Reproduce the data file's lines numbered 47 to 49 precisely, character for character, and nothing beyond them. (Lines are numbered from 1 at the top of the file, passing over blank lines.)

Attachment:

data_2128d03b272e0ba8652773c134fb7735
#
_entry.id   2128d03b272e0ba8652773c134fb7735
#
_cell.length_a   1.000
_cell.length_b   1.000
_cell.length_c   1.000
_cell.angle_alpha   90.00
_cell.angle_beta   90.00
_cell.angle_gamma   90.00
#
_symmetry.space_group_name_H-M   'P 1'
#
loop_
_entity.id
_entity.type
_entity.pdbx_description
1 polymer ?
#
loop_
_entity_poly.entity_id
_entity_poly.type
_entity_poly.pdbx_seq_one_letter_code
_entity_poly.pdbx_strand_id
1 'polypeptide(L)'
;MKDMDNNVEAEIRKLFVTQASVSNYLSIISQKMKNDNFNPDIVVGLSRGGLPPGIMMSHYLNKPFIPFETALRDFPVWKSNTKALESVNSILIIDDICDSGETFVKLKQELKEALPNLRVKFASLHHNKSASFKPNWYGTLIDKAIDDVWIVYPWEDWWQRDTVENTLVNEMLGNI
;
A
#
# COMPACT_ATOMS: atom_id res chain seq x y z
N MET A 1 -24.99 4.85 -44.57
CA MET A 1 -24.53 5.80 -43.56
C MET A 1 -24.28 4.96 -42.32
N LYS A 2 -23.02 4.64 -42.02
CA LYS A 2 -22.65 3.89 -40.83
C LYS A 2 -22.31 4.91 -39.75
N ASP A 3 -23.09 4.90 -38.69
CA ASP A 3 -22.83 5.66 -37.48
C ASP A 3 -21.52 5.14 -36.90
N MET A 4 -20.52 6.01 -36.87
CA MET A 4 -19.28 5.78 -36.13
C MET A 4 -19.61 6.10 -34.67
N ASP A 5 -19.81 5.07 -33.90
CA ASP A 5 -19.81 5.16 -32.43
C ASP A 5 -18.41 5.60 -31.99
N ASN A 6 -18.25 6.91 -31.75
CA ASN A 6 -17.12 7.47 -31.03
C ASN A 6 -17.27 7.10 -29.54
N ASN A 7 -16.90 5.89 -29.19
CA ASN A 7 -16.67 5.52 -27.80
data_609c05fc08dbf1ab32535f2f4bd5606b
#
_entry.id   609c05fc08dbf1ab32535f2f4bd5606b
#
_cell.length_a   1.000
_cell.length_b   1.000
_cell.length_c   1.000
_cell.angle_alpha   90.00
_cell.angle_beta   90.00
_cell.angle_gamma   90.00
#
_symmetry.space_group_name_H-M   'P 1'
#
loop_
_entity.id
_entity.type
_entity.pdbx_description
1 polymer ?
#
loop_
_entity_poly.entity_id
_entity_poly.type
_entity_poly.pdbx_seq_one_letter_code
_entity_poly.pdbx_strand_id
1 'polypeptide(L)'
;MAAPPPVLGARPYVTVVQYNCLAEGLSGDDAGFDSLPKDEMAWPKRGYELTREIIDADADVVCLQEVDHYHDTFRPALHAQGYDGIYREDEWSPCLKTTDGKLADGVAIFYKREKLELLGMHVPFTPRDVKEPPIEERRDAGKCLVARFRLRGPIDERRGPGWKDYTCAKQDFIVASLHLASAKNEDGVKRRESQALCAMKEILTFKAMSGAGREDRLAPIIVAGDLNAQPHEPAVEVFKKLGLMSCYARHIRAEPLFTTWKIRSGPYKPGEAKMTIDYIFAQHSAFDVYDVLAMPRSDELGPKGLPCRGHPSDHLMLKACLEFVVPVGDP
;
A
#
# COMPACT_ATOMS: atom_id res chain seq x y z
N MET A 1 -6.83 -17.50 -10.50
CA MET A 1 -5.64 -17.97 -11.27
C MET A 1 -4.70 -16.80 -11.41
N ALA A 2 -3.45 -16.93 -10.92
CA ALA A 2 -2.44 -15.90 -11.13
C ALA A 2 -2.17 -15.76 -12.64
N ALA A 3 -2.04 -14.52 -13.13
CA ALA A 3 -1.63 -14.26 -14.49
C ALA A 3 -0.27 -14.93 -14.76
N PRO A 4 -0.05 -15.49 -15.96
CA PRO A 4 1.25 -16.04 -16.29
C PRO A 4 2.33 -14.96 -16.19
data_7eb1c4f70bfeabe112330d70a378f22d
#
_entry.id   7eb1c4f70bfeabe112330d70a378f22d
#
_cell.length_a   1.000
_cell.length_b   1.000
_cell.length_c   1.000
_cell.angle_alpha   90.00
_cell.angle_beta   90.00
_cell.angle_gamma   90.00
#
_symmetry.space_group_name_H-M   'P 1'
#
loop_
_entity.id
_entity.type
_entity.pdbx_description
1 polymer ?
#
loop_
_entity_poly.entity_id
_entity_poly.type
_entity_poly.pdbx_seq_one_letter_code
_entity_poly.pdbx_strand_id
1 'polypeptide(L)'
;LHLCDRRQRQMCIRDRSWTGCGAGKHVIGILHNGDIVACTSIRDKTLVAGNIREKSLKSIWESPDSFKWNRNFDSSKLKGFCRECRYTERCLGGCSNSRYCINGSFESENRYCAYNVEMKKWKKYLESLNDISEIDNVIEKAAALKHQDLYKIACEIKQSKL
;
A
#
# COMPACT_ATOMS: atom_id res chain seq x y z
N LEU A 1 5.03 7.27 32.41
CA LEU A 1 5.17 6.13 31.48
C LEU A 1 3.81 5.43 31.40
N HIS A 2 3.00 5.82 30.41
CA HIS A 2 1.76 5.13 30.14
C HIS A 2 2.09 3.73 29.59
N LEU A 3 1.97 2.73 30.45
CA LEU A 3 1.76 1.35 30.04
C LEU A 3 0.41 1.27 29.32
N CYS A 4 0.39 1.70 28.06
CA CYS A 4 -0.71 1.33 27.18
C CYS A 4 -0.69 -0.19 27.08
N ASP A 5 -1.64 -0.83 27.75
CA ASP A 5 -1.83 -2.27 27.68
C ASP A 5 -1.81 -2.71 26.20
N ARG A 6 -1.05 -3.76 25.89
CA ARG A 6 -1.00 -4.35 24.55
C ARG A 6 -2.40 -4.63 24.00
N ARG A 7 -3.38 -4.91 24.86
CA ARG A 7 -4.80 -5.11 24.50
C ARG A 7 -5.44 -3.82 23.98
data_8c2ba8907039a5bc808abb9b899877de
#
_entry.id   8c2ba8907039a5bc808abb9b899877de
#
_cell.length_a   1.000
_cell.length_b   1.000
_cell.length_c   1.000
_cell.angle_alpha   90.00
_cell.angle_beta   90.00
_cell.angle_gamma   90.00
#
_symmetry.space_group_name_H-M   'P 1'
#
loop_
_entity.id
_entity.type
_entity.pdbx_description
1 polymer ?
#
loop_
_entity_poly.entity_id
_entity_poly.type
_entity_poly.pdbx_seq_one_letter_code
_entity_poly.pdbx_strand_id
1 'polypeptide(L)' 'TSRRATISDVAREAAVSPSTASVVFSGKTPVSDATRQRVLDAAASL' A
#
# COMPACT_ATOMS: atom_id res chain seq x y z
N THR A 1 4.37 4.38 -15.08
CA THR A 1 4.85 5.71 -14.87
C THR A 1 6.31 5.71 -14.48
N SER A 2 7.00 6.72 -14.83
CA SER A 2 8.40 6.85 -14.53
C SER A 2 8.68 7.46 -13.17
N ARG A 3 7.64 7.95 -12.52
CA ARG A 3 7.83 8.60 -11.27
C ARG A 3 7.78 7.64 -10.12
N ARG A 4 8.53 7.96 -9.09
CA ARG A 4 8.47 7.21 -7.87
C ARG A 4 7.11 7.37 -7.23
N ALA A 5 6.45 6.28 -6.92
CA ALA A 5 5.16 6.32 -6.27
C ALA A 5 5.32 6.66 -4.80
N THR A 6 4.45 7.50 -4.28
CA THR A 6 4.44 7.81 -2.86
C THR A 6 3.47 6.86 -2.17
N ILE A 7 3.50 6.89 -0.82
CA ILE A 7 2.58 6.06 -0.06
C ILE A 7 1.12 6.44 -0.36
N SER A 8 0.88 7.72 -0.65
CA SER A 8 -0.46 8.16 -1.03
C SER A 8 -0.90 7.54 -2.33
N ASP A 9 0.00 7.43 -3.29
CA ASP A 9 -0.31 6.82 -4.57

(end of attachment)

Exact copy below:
CA ASN A 6 -17.12 7.47 -31.03
C ASN A 6 -17.27 7.10 -29.54
N ASN A 7 -16.90 5.89 -29.19